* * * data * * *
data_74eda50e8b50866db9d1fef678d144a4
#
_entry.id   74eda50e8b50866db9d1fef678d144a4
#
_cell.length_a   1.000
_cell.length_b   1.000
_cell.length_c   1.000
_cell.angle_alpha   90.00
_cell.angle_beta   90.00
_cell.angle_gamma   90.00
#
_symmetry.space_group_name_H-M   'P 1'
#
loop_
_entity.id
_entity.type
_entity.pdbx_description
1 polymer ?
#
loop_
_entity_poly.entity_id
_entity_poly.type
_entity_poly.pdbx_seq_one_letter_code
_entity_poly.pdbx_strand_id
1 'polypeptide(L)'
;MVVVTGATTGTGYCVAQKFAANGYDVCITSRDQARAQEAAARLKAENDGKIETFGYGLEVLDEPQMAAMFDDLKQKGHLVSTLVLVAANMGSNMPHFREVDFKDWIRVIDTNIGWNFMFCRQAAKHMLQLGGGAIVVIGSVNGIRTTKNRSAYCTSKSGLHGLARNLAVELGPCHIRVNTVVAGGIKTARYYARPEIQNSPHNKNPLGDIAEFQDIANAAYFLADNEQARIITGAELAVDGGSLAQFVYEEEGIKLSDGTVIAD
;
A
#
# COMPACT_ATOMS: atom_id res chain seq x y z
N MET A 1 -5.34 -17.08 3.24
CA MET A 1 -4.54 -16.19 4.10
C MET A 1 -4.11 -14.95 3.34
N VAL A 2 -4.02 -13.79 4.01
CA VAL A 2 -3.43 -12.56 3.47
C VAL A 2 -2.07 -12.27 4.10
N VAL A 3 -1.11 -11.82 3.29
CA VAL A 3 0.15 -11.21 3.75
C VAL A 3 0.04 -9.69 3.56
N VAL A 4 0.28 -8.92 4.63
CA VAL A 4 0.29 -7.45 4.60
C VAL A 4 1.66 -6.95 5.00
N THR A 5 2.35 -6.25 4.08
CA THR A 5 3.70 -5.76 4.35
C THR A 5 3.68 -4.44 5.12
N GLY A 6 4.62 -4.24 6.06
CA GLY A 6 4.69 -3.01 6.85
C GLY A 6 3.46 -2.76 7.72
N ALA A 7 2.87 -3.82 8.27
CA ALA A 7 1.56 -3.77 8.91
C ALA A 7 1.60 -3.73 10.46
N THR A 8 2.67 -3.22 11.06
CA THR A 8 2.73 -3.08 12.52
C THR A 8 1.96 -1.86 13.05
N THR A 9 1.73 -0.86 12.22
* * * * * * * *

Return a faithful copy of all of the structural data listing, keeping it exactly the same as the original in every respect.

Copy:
data_74eda50e8b50866db9d1fef678d144a4
#
_entry.id   74eda50e8b50866db9d1fef678d144a4
#
_cell.length_a   1.000
_cell.length_b   1.000
_cell.length_c   1.000
_cell.angle_alpha   90.00
_cell.angle_beta   90.00
_cell.angle_gamma   90.00
#
_symmetry.space_group_name_H-M   'P 1'
#
loop_
_entity.id
_entity.type
_entity.pdbx_description
1 polymer ?
#
loop_
_entity_poly.entity_id
_entity_poly.type
_entity_poly.pdbx_seq_one_letter_code
_entity_poly.pdbx_strand_id
1 'polypeptide(L)'
;MVVVTGATTGTGYCVAQKFAANGYDVCITSRDQARAQEAAARLKAENDGKIETFGYGLEVLDEPQMAAMFDDLKQKGHLVSTLVLVAANMGSNMPHFREVDFKDWIRVIDTNIGWNFMFCRQAAKHMLQLGGGAIVVIGSVNGIRTTKNRSAYCTSKSGLHGLARNLAVELGPCHIRVNTVVAGGIKTARYYARPEIQNSPHNKNPLGDIAEFQDIANAAYFLADNEQARIITGAELAVDGGSLAQFVYEEEGIKLSDGTVIAD
;
A
#
# COMPACT_ATOMS: atom_id res chain seq x y z
N MET A 1 -5.34 -17.08 3.24
CA MET A 1 -4.54 -16.19 4.10
C MET A 1 -4.11 -14.95 3.34
N VAL A 2 -4.02 -13.79 4.01
CA VAL A 2 -3.43 -12.56 3.47
C VAL A 2 -2.07 -12.27 4.10
N VAL A 3 -1.11 -11.82 3.29
CA VAL A 3 0.15 -11.21 3.75
C VAL A 3 0.04 -9.69 3.56
N VAL A 4 0.28 -8.92 4.63
CA VAL A 4 0.29 -7.45 4.60
C VAL A 4 1.66 -6.95 5.00
N THR A 5 2.35 -6.25 4.08
CA THR A 5 3.70 -5.76 4.35
C THR A 5 3.68 -4.44 5.12
N GLY A 6 4.62 -4.24 6.06
CA GLY A 6 4.69 -3.01 6.85
C GLY A 6 3.46 -2.76 7.72
N ALA A 7 2.87 -3.82 8.27
CA ALA A 7 1.56 -3.77 8.91
C ALA A 7 1.60 -3.73 10.46
N THR A 8 2.67 -3.22 11.06
CA THR A 8 2.73 -3.08 12.52
C THR A 8 1.96 -1.86 13.05
N THR A 9 1.73 -0.86 12.22